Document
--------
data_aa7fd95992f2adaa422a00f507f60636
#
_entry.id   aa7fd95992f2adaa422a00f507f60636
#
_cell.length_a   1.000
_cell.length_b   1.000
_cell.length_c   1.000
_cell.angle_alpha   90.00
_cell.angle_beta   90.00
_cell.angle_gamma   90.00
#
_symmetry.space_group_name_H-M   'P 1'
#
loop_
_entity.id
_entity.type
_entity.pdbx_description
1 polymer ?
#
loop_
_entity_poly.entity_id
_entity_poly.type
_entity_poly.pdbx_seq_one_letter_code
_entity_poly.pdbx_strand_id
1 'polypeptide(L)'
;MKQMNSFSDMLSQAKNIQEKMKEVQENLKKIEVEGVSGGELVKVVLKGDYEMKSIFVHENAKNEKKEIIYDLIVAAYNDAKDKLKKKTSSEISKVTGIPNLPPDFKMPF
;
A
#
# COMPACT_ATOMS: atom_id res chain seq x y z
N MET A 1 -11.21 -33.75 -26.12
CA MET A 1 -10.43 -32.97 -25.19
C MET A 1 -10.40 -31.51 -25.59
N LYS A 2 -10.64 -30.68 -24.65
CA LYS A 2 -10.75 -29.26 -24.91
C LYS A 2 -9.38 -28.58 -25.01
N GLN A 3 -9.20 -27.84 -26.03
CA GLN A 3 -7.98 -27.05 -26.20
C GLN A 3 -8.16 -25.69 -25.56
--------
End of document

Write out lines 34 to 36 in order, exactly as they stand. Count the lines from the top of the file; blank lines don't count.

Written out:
N LYS A 2 -10.64 -30.68 -24.65
CA LYS A 2 -10.75 -29.26 -24.91
C LYS A 2 -9.38 -28.58 -25.01